The central government's crackdown on the underground money market has caused mainland investors to lose an important investment vehicle. As a result, total bank deposits in Wenzhou have soared to 760 billion yuan in the city this year, according to Zhou. This large sum of cash still floating about could flood back to Hong Kong's property market, he said.

Some deep-pocketed Wenzhou investors also seem to agree, continuing to favor the city as they hold that Hong Kong is one of the global housing markets most worth investing in due to its low mortgage rates, high lease returns as well as friendly government policies.

Gao Lei, a 40-year-old veteran property investor from Wenzhou who owns two properties in Hong Kong, is among these optimists.

In early 2010, he spent HK$18 million on a 1,000-square-foot apartment for a luxury complex built by Sun Hung Kai Properties - the Cullinan. Two months later, he came to Hong Kong with some friends again and bought another similar-sized apartment in the same developer's Aria-Kowloon Peak, costing another HK$10 million. Both real estate projects were new launches in the market.

The practice of buying to lease is commonly seen among mainland property investors in Hong Kong. Without even spending a single night in the apartments, Gao found a broker and leased them right away.

From the first-half of 2010, Hong Kong has resorted to multiple measures to curb home purchases by non-resident buyers, including higher down payment requirements and heavy stamp duty if one resells the property within a short period of time. In October 2010, it also suspended offering residency rights to mainland investors who buy property in the city in a bid to cool an overheating property market as Hong Kong's home prices surpassed the previous peak set in 1997.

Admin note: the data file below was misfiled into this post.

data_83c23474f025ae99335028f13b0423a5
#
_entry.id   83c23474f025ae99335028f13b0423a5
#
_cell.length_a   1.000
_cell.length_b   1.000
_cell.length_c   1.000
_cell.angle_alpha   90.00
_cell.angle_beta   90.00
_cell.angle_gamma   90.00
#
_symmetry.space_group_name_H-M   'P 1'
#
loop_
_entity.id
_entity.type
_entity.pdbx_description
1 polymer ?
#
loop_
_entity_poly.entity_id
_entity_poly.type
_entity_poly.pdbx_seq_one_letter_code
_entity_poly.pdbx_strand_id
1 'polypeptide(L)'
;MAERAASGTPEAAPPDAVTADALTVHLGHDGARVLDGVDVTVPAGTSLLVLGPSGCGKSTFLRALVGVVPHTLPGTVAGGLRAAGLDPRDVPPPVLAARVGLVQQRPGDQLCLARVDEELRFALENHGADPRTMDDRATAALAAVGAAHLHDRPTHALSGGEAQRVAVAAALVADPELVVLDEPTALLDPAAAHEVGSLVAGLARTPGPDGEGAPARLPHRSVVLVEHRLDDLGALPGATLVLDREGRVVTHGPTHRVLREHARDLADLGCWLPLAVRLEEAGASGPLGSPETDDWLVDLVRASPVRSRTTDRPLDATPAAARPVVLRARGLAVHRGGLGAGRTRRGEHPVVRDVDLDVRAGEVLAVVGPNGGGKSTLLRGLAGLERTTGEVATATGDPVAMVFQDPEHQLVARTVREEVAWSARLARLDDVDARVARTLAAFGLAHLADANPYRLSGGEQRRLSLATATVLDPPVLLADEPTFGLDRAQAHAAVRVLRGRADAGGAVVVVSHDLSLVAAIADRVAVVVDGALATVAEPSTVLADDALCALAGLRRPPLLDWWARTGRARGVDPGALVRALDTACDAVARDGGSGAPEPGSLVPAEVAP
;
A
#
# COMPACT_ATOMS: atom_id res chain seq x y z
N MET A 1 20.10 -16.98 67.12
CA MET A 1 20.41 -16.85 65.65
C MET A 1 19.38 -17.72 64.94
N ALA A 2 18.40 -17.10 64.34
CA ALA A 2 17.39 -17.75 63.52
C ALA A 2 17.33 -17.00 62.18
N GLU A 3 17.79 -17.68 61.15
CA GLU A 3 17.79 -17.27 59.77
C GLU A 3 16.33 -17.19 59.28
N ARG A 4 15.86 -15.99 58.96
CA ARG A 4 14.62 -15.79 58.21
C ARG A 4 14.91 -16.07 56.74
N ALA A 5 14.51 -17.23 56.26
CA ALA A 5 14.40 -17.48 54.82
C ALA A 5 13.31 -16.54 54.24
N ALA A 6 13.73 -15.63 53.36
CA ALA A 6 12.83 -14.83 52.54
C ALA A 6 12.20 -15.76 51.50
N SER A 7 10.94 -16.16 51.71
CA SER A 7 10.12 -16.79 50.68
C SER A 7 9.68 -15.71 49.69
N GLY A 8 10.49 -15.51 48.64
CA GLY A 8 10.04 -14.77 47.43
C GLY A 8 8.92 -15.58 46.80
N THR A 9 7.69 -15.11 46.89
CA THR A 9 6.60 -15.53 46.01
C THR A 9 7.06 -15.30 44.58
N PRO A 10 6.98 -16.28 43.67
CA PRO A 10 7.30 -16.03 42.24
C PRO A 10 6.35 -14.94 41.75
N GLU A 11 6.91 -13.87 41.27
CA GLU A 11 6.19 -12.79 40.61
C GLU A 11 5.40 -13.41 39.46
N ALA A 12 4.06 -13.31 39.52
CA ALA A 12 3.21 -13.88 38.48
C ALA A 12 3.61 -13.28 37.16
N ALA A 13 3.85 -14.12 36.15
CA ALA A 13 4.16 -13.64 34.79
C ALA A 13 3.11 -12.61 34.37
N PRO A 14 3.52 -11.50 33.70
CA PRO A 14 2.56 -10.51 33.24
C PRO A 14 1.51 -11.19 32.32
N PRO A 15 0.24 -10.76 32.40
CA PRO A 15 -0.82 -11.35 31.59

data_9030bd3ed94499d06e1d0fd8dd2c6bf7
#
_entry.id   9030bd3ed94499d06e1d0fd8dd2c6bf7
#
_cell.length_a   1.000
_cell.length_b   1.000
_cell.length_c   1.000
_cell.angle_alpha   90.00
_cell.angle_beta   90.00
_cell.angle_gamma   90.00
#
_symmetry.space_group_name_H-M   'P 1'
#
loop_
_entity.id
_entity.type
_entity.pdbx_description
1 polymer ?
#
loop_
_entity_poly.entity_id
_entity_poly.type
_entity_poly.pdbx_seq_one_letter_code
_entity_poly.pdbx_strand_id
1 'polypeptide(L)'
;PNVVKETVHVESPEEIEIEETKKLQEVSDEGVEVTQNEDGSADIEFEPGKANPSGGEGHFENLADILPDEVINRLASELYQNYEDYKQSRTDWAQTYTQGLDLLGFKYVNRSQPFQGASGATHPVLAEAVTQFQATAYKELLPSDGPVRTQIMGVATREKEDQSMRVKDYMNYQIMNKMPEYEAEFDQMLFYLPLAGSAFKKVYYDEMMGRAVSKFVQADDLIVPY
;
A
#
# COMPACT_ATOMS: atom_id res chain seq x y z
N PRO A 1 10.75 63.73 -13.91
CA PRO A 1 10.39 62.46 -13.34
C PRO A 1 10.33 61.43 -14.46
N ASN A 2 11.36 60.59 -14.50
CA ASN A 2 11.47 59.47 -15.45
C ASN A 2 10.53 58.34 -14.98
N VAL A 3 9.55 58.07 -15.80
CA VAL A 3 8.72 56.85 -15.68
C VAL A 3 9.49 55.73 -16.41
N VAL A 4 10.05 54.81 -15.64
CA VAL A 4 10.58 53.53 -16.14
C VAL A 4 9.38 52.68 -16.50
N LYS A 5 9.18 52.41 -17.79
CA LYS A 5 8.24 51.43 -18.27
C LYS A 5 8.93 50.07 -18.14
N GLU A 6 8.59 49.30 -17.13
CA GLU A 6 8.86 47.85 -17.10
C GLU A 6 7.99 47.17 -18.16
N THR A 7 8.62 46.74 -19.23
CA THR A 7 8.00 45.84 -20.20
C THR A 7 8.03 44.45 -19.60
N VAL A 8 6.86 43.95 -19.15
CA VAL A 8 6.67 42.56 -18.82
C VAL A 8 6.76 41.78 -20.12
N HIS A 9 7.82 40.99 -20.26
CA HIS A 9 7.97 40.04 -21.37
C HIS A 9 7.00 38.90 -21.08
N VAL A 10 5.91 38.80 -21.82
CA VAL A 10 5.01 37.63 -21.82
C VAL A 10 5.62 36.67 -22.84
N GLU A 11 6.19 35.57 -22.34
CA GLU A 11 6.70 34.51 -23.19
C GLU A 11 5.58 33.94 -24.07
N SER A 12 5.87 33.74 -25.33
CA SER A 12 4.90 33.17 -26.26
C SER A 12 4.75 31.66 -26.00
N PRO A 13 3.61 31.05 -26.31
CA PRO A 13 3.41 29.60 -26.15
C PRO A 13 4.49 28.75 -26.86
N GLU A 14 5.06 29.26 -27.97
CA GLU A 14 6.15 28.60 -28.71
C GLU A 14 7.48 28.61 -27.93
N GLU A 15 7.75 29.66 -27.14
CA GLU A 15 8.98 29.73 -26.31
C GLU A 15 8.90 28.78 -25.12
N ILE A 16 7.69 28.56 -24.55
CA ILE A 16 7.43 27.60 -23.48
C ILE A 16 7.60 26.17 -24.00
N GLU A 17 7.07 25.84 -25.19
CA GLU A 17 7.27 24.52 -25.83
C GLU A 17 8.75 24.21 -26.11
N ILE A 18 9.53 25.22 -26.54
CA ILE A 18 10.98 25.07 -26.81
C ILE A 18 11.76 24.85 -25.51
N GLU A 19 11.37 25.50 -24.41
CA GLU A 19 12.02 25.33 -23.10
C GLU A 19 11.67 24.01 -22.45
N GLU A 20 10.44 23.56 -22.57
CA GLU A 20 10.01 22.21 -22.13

But these restrictive measures have failed to dampen the investment plan of some mainland investors like Gao, who now holds a Canadian passport - quite a number of his fellows in Wenzhou have obtained Hong Kong or foreign residency, which makes their travels around the globe much easier.

"At least Hong Kong is one of the only major cities in China that has not imposed severe regulatory measures to prevent investors from entering the property market," Wong said.

According to Gao, after home prices reached a certain level and home transactions were severely restrained by a number of government policies, a number of so-called "speculators" have shifted to a longer-term strategy of generating stable returns from rental incomes.

"To us Wenzhou people, the property market is the most reliable investment area," Gao told China Daily. "Unless Hong Kong banks stop loaning money to us, I will continue to favor Hong Kong and come to purchase homes," Gao said.


(HK Edition 11/11/2011 page2)